Cyperus papyrus

Family : Cyperaceae

Text © Pietro Puccio


English translation by Mario Beltramini


Cyperus papyrus in Uganda, in its habitat © Giuseppe Mazza

Cyperus papyrus in Uganda, in its habitat © Giuseppe Mazza

The plant is native to Africa (Angola, Benin, Botswana, Burundi, Chad, Congo, Democratic Republic of Congo, Ethiopia, Gabon, Guinea, Ivory Coast, Kenya, Liberia, Malawi, Mozambique, Namibia, Nigeria, Ruanda, Senegal, South Africa, Sudan, Tanzania, Uganda and Zambia) and to the Indian Ocean islands (Madagascar, Mauritius and Reunion), where it grows anchored to the ground on the banks of the waterways, of the lakes and in swampy areas constantly wet, forming dense patches of vegetation, as well as floating plant.

The only location in Europe where it is present, even if not autochthonous, as per most of botanists’ opinion, but introduced in remote times and then naturalized, is Sicily, where it is still present in the area of Syracuse.

The name of the genus comes from the Greek “kypeiros”, used by Theocritus and Theophrastus; the name of the species is the Latinization of the Greek name “papyrus”, of possible Egyptian origin.

Common names: bulrushes, Egyptian paper plant, Egyptian paper reed, Egyptian papyrus, Mediterranean sedge, paper reed, papyrus sedge, papyrus (English); jonc du Nil, papyrus, plante à papier du Nil, papier du Nil, souchet à papier, souchet du Nil (French); papiro (Italian); papiro (Portuguese); papiro (Spanish); Papyrusstaude, Papyrus-Zypergras (German).

The Cyperus papyrus L. (1753) is a perennial aquatic herbaceous plant, monocotyledon, cespitose, with short, thick horizontal rhizomes, and a vast radical apparatus; it has stems (culms) with an almost triangular section, erect, 2-5 m tall and broad, at the base, up to about 6 cm, smooth, full of a spongy tissue (aerenchym) where are present large intercellular spaces which facilitate the air circulation, in order to carry the oxygen to the submerged parts. It has basal leaves without lamina, up to 20-30 cm long of a reddish brown colour. Compound inflorescences at the apex of the stem, hemispherical, formed by 4 to 10 linear bracts similar to leaves, of reddish brown colour, 5-15 cm long, and 40 to 100 arched or hanging “rays”, filamentous, 10-30 cm long, with at the extremity, by late summer, brown-green spikelets 1-2,5 cm long. The fruits are 1 x 0,5 mm, oblong achenes, of pale brown colour. It reproduces by seed and very easily by division at the end of winter.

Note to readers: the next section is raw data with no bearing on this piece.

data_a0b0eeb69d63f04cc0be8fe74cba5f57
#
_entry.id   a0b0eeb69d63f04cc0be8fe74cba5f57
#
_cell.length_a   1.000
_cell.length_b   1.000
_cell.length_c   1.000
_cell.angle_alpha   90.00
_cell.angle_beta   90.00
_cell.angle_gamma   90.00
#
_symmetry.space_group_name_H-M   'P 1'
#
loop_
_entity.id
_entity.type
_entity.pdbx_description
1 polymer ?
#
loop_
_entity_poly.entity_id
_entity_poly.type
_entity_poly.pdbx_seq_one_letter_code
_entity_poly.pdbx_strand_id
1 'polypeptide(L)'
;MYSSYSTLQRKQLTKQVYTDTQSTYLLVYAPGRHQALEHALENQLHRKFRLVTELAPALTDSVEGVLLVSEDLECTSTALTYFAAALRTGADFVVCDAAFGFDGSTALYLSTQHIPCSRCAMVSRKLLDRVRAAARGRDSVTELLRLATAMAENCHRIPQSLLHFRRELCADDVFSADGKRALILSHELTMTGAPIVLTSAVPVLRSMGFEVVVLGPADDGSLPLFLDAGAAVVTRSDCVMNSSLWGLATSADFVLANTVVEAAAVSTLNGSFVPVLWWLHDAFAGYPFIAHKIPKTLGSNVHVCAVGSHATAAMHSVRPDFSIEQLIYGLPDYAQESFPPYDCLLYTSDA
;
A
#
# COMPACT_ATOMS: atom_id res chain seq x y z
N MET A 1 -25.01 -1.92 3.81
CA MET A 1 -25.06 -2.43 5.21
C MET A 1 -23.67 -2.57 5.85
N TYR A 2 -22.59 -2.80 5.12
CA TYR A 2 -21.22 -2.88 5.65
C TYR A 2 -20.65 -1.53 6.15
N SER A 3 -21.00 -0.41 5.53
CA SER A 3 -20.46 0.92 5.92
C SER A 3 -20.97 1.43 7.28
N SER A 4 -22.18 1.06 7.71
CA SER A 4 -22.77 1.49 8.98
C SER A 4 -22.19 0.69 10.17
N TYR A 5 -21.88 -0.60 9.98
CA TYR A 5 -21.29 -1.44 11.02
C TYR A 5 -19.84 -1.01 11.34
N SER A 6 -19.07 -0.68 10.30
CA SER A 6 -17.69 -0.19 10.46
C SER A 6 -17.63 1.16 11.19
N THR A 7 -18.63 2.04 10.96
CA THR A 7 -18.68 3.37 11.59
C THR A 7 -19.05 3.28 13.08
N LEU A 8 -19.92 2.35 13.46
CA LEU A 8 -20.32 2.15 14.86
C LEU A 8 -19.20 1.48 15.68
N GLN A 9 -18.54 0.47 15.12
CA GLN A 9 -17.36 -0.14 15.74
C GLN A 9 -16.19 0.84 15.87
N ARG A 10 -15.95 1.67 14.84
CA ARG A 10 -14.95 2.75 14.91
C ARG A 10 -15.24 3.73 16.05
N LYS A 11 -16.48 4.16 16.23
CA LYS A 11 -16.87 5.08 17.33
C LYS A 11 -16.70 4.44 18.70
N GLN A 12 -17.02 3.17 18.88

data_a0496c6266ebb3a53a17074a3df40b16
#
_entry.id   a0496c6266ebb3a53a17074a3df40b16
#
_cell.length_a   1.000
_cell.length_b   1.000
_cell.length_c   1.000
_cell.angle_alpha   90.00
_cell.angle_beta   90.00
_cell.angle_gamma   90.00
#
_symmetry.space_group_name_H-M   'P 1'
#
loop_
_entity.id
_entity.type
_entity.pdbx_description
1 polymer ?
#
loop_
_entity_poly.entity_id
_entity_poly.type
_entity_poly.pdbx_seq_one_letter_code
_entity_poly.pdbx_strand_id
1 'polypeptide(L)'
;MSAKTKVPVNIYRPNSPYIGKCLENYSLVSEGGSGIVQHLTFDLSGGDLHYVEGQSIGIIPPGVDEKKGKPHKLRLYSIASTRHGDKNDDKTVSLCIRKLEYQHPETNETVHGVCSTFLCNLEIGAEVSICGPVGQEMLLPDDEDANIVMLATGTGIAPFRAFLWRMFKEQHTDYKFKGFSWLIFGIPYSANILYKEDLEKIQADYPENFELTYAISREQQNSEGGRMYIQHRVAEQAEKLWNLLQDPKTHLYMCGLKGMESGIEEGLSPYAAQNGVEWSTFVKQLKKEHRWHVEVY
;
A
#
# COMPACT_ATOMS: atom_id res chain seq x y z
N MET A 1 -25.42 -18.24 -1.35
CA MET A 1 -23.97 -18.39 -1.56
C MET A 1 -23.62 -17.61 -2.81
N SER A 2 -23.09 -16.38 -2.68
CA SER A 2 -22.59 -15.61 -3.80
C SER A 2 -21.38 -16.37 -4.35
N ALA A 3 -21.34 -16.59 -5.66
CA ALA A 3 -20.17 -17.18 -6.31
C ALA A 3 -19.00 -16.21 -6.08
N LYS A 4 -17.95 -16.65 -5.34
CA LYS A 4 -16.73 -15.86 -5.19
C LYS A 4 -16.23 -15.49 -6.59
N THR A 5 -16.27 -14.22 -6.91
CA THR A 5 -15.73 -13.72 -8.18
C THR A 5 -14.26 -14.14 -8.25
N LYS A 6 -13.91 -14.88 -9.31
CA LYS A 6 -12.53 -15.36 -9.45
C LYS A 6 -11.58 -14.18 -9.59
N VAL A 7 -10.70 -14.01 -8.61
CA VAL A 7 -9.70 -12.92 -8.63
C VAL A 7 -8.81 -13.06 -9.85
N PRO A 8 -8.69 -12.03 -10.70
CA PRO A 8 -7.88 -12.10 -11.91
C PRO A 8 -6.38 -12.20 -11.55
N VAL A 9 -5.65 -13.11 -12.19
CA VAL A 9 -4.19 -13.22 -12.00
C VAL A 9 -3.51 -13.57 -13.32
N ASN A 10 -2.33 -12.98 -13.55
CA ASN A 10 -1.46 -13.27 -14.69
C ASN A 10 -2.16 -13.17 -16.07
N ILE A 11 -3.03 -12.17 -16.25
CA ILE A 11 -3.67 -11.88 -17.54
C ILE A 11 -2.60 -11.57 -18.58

Of rapid growth, it stands among the most ornamental aquatic plants, is cultivable in full sun, or at most, under slight shade, in the tropical, subtropical and, marginally, warm temperate climate zones; just below 0° C temperatures destroy the aerial part, at the level of the rhizome it may however bear some degrees less, if well mulched or in water, and the plant is then capable to grow up again in spring. Due to its dimensions, it needs space in order to emphasize its ornamental characteristics, when placed in water or on the borders of water surfaces, as well as inside a garden. The papyrus sedge, as ornamental plant, may be, in fact, placed, besides in water, or in a constantly wet ground, also in full earth on a sandy and rich of humus substratum kept adequately wet, in which case, however, the height of the culms will be less than that which may be gotten when in water. If utilized in small pools, it is better to keep it in submerged pots for controlling its growth, as it might quickly choke any other form of vegetation. When in pot, its is appreciated for spacious indoors decoration, greenhouses and verandas, in much luminous position, utilizing a substratum with addition of sand or other inert materials and kept constantly humid, for instance placing the pot in a container with some water permanently on its bottom, and at temperatures which is good to keep over the 12-14° C.

The papyrus sedge, as well known, has a long history and a fundamental importance in the progress of the civilization, symbol of the kingdom of the Lower Egypt (about 5000-3000 B.C.), and its name is connected to the realization of the writing material with the same name realized by the old Egyptians. The first description of the proceeding for its realization is due, in its general lines, to Pliny the Elder (23-79 A.C.); the inner part of the culms was cut in stripes which were placed longitudinally, one by the other, on these was over posed vertically another series, then, pressed and dried up in the sun, were forming the support on which to write and paint.

From Egypt, the use of papyrus spread in Greece and in the Roman Empire and remained in use almost till the X century, progressively replaced by the paper obtained from the maceration of the rags or vegetal materials. Even if papyrus sheets of good quality are nowadays realized in Syracuse, the procedure formerly used is still now not completely known in all its particulars.

In the old Egypt, the papyrus was not only utilized for making sheets for writing, but also for building boats, and the external side of the culms, cut in strips, was utilized for creating ropes, known for their resistance, sandals, baskets, mats and other fabrics. The plant, since some years, is also object of study for its high capacity to remove polluting substances from the waters.

Synonyms: Chlorocyperus papyrus (L.) Rikli (1895)


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